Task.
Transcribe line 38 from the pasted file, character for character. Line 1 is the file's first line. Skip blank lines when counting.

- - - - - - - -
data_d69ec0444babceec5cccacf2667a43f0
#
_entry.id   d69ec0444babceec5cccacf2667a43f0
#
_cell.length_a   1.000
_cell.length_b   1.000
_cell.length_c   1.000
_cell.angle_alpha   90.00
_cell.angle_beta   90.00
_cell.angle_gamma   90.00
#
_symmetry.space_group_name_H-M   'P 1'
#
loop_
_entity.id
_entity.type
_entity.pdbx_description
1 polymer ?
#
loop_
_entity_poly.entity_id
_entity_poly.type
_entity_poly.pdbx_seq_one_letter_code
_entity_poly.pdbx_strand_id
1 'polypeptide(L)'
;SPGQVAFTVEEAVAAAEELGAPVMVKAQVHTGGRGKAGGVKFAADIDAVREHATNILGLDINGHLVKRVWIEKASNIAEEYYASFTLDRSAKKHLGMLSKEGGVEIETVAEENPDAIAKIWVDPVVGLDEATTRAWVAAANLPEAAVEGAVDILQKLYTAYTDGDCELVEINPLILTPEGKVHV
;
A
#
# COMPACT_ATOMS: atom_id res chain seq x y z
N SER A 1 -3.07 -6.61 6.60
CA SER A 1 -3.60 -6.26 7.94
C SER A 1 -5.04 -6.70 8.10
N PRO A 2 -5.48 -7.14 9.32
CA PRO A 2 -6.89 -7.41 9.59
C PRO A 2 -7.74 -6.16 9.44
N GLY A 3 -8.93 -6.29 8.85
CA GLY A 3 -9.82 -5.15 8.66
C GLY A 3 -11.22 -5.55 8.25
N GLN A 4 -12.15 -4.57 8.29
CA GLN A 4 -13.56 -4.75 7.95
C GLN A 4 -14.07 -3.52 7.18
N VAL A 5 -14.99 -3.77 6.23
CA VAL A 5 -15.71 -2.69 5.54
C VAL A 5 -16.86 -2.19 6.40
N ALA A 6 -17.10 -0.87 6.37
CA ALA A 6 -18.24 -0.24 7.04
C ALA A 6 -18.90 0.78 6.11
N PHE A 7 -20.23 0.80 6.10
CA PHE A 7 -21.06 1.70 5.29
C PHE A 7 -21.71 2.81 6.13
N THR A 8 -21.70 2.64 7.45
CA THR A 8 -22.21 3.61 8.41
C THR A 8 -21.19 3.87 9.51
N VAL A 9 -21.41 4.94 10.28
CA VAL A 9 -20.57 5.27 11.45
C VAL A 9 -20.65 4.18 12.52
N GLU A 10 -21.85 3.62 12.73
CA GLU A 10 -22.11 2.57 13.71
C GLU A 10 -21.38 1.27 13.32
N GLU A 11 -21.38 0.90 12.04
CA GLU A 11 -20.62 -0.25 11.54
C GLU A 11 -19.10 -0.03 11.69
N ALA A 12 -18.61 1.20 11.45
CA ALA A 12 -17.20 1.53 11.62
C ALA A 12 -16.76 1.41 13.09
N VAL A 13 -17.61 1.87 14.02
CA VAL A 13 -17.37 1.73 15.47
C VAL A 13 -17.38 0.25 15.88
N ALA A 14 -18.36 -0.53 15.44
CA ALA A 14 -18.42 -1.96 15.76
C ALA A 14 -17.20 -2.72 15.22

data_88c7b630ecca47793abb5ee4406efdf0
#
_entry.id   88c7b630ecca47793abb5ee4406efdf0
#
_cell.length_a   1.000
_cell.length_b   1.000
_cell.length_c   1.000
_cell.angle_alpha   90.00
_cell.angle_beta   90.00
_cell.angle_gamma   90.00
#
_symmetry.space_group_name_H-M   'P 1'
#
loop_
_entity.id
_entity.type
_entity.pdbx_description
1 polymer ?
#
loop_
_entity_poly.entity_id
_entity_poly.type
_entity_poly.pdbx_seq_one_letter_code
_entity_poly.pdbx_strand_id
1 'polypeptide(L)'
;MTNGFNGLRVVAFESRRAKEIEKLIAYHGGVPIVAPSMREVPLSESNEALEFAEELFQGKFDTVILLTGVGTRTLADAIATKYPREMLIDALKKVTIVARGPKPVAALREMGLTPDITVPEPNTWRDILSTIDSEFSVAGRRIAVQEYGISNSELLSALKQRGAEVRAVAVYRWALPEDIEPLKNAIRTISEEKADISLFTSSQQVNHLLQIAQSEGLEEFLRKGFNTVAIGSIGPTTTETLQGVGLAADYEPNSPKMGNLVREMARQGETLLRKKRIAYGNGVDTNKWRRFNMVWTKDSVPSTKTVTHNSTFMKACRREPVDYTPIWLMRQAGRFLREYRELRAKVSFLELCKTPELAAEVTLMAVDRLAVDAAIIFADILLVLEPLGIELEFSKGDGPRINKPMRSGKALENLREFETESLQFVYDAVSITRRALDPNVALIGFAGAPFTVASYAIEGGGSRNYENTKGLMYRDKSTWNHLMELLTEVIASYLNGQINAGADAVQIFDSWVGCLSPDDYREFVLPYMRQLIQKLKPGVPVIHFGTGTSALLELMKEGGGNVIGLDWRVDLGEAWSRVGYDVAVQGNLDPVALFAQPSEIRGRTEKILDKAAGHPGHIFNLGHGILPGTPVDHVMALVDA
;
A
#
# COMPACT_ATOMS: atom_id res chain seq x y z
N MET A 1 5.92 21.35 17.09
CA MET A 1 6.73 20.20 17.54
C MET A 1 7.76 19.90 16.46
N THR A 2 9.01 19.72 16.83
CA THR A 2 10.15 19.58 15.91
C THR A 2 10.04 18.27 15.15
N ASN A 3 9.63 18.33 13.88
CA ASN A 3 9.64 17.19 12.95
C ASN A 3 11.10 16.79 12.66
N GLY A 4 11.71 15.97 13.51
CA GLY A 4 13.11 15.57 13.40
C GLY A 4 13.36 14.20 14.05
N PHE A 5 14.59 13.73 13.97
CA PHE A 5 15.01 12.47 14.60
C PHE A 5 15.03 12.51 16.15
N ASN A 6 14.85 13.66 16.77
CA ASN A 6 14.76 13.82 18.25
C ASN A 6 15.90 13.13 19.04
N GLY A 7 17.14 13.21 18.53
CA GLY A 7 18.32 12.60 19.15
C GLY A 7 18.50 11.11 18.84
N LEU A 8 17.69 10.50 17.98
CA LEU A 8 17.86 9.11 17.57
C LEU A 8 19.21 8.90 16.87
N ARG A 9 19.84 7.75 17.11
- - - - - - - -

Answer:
CA GLY A 3 -9.82 -5.15 8.66